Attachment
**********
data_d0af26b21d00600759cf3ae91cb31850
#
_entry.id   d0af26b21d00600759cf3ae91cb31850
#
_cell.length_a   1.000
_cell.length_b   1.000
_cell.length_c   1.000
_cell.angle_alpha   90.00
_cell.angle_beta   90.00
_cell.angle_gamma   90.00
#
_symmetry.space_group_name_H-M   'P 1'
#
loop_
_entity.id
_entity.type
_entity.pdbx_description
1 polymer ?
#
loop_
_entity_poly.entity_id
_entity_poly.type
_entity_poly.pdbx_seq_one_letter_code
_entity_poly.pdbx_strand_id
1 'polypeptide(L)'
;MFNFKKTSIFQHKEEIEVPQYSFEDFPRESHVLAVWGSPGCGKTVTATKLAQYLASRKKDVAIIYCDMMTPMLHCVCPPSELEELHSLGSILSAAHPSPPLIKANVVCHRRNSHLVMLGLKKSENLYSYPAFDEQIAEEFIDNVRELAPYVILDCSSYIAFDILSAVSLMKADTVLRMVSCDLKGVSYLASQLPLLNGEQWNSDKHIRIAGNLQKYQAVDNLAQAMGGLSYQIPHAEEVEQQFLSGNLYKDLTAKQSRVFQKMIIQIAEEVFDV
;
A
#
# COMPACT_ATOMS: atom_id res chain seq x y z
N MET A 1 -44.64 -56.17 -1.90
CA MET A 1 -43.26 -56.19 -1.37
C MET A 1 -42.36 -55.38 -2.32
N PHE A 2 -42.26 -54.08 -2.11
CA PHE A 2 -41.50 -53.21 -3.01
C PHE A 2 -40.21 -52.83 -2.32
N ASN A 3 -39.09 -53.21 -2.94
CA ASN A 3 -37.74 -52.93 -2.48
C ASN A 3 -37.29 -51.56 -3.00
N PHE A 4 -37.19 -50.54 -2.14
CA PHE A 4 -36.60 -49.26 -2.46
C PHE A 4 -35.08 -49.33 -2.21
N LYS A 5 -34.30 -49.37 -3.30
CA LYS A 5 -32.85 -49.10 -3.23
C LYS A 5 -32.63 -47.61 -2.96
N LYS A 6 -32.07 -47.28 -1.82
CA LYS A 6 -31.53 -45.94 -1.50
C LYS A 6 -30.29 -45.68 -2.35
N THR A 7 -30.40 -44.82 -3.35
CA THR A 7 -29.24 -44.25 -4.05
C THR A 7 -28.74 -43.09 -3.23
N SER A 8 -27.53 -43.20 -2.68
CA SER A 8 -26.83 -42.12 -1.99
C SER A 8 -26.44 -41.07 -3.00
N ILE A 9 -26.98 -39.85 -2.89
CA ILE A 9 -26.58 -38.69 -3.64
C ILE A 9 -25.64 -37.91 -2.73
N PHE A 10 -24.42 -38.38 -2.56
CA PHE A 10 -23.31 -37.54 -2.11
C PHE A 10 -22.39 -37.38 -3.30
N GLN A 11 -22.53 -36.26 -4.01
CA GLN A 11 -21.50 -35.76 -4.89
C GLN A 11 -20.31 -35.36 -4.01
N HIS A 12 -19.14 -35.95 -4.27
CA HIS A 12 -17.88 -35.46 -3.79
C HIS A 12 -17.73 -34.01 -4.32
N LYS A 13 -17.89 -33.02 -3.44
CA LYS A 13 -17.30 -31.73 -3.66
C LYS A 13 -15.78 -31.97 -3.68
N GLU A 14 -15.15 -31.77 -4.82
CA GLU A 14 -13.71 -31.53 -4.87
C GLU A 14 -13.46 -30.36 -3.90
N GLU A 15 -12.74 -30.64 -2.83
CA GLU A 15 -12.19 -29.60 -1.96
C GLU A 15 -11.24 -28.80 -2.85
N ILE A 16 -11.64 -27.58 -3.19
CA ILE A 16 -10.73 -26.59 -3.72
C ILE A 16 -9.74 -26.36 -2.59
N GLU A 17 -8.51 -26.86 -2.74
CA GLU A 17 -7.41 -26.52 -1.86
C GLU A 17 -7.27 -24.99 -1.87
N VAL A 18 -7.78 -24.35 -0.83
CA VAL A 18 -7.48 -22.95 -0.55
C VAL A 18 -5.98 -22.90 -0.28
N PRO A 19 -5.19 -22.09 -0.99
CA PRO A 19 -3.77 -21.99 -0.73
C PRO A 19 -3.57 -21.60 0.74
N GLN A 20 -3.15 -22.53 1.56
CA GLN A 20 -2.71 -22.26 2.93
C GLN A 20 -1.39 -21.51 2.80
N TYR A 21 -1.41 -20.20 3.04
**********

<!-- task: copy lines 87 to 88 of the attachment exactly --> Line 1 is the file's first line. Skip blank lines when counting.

C PRO A 19 -3.57 -21.60 0.74
N GLN A 20 -3.15 -22.53 1.56